Oct. 02--The musical phenomenon known as the Orquesta Buena Vista Social Club, which returns to the Rialto Center for the Arts on Saturday for a rare U.S. performance, was a dream, a castle made out of air that somehow became a good place to live.
A group of 20 Cuban citizens, many in their 70s and 80s, all musicians, some of whom had never played together before, others of whom had quit playing years earlier, assembled in a studio in Havana in 1996 to record a kind of music that had been out of style since before the revolution.
The unique ensemble, the songs they chose and the "live" recording process combined to create an irresistible album of traditional Cuban "son," "cha cha cha," "danzon" and "montuno." It far exceeded the hopes of British producer Nick Gold and American roots musician Ry Cooder, who expected to come up with a niche album of world music for the Starbucks crowd. Instead they found themselves with a blockbuster that would eventually sell 8 million copies.
One critic called the album the world music equivalent of Pink Floyd's "Dark Side of the Moon."
The success came late in the game for some members of the group. Pianist Ruben Gonzalez, who didn't own a piano, and had been shining shoes and selling lottery tickets for extra cash when the group convened, was already suffering from Alzheimer's when the record came out. He died in 2003 at age 84.
Singer Ibrahim Ferrer died two years later, at age 78.
He was a "companero," vocalist Omara Portuondo said of Ferrer, whose voice entwined with hers to create distinctive harmonies. "He was a great friend, always happy, very caring. I miss him a lot."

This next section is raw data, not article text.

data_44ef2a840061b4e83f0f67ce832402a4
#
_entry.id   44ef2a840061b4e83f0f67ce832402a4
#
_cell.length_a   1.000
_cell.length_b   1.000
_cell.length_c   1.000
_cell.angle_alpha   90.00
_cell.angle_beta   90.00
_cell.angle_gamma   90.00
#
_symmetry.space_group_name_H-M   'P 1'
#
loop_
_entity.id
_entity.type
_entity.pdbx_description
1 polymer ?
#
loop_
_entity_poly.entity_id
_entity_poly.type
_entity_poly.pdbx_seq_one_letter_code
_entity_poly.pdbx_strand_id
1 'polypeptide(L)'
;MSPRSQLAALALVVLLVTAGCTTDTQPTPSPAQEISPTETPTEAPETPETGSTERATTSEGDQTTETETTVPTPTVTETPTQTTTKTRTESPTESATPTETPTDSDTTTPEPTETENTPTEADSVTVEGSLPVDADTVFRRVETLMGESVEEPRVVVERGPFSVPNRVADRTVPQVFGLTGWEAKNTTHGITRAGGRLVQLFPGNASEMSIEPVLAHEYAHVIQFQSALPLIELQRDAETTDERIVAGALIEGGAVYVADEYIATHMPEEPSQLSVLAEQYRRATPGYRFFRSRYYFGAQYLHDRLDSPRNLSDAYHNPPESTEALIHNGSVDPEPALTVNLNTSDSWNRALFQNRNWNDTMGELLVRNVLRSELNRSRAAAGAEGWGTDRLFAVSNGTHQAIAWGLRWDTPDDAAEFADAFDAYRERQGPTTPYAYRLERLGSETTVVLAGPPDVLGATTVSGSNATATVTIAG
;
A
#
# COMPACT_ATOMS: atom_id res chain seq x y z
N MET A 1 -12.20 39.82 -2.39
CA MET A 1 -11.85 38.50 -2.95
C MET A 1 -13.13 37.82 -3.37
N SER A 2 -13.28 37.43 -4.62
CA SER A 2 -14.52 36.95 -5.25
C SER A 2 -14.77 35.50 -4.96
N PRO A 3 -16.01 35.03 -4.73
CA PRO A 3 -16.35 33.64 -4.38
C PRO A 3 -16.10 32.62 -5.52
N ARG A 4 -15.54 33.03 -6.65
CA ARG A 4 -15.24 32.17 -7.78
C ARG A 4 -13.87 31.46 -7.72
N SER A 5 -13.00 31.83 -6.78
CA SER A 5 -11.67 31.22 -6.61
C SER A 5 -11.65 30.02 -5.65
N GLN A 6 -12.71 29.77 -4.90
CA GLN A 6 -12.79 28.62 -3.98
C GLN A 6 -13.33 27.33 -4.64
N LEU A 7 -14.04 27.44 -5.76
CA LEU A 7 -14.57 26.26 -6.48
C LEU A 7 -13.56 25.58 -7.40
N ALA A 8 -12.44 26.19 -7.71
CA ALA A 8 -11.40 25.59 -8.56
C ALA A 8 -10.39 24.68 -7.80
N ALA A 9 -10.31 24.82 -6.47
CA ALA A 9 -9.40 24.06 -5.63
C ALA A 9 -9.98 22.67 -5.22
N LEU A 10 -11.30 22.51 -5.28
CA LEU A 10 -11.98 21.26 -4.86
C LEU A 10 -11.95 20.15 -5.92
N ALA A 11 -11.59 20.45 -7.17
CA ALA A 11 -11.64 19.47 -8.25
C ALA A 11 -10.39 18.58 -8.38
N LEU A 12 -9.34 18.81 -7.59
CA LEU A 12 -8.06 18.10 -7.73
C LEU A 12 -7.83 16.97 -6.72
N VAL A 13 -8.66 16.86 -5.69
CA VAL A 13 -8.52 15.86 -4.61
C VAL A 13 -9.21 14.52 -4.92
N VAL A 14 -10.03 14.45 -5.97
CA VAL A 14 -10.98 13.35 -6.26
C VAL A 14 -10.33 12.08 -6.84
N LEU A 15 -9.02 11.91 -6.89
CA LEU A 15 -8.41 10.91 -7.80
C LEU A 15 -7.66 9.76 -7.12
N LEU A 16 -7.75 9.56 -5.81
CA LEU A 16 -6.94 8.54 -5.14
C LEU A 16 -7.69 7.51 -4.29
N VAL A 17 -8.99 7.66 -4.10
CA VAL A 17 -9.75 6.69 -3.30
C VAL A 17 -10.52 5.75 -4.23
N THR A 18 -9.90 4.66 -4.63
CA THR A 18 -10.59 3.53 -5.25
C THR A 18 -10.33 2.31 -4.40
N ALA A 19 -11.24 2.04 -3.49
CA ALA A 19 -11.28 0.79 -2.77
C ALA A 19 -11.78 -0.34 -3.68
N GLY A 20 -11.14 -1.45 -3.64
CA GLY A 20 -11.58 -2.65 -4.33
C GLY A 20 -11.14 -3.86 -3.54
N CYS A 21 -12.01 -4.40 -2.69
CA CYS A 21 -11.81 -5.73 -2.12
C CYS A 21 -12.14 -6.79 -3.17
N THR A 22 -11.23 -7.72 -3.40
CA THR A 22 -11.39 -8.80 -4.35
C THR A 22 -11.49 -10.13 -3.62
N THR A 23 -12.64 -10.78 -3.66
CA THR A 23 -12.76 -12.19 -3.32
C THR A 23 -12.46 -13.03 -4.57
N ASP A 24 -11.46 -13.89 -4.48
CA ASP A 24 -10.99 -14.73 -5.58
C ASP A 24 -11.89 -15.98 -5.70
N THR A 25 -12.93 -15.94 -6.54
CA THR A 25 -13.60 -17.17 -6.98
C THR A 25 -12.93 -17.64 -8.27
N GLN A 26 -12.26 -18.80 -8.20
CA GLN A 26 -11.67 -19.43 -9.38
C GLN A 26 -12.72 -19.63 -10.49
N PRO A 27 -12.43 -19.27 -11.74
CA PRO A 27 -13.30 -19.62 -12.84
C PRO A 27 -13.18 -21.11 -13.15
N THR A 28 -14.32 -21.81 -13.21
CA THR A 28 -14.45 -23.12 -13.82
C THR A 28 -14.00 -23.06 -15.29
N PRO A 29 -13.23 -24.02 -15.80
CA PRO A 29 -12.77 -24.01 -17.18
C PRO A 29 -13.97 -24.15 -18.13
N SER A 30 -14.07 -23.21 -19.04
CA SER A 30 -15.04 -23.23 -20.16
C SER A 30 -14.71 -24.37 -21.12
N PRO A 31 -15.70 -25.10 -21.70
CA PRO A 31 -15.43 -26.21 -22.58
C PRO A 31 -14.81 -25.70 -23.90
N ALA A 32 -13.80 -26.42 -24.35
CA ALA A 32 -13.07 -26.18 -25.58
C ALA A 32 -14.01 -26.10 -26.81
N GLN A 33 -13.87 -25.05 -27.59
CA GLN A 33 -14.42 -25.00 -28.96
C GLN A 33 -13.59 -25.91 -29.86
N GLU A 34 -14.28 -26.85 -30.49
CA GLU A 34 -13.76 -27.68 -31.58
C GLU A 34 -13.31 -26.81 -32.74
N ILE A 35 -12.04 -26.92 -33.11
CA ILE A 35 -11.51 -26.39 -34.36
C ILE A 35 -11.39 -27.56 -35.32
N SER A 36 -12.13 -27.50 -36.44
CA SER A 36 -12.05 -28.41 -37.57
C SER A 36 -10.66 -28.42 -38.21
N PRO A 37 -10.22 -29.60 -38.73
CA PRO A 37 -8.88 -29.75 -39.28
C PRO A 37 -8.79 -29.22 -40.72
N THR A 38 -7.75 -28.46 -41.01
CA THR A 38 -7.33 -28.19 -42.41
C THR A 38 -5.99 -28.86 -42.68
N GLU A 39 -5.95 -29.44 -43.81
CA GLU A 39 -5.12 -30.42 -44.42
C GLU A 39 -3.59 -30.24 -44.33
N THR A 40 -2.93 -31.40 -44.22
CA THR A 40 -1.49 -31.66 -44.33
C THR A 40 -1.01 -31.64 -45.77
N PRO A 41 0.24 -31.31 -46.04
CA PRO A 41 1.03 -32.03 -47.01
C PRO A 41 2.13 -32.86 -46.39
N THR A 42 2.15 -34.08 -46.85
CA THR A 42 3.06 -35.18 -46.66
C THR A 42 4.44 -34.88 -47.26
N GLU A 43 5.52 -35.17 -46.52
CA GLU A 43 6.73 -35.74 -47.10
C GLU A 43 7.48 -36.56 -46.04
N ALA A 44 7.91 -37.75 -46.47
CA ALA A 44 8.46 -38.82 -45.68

Portuondo, 82, is one of five members of the original ensemble still performing with the group. While Portuondo has an active solo career in Europe, her Buena Vista connection has introduced her to a new American audience, and she cherishes the time spent with Buena Vista musicians.
The 15-member ensemble is bolstered with the next generation of Cuban musicians, she said, a conservatory-trained crew that knows Chopin as well as Cachao. They have excellent technique. But the gauzy harmony that existed between Portuondo and the late Ferrer can't be taught in the conservatory. "You can't learn some of these things," she said.
The elegant Portuondo spoke from an Indianapolis hotel room, speaking in Spanish, the occasional English phrase and even a few bits of that universal language, song.
"Don't know why, there's no sun up in the sky," she sang, as she mentioned Lena "Stormy Weather" Horne among the notable American artists she's met in her long career.
"I know Louis Armstrong," she said in English. "We know those people because they are musicians."
The 800-seat Rialto Center for the Arts is one of the smallest venues that the group will play during this tour, and was one of the first places the group visited on its 1999 tour.
"When I knew they would be back in the U.S., I was all over it," said Rialto's director Leslie Gordon.
Tours through the United States are problematic for the group. The U.S. continues its trade embargo with Cuba, which means the musicians are forbidden from collecting performance fees in this country. All are Cuban citizens, and their travel in this country is under strict controls. Earlier concerts in Miami drew protests from anti-Castro Cuban expatriates. (For his part in the original enterprise, Cooder was reportedly fined $25,000 by the U.S. government.)
But Portuondo said "musica no tiene fronteras." ("Music has no borders.") "With music you can do anything -- it makes you laugh, it makes you cry. It is the soul of the people."
If the music of 1950s Cuba seems timeless, so does Portuondo, who is relaxed and talkative in a phone call that stretches from the promised 15 minutes to a leisurely 45.
Asked her age, she replies, with some impatience, that such information is the "punto claro," the "preocupacion," of the men she meets.
But she says, "Yo siento muy joven" ("I feel very young"). She credits music as the fountain of youth. "Music makes you feel younger and more beautiful."
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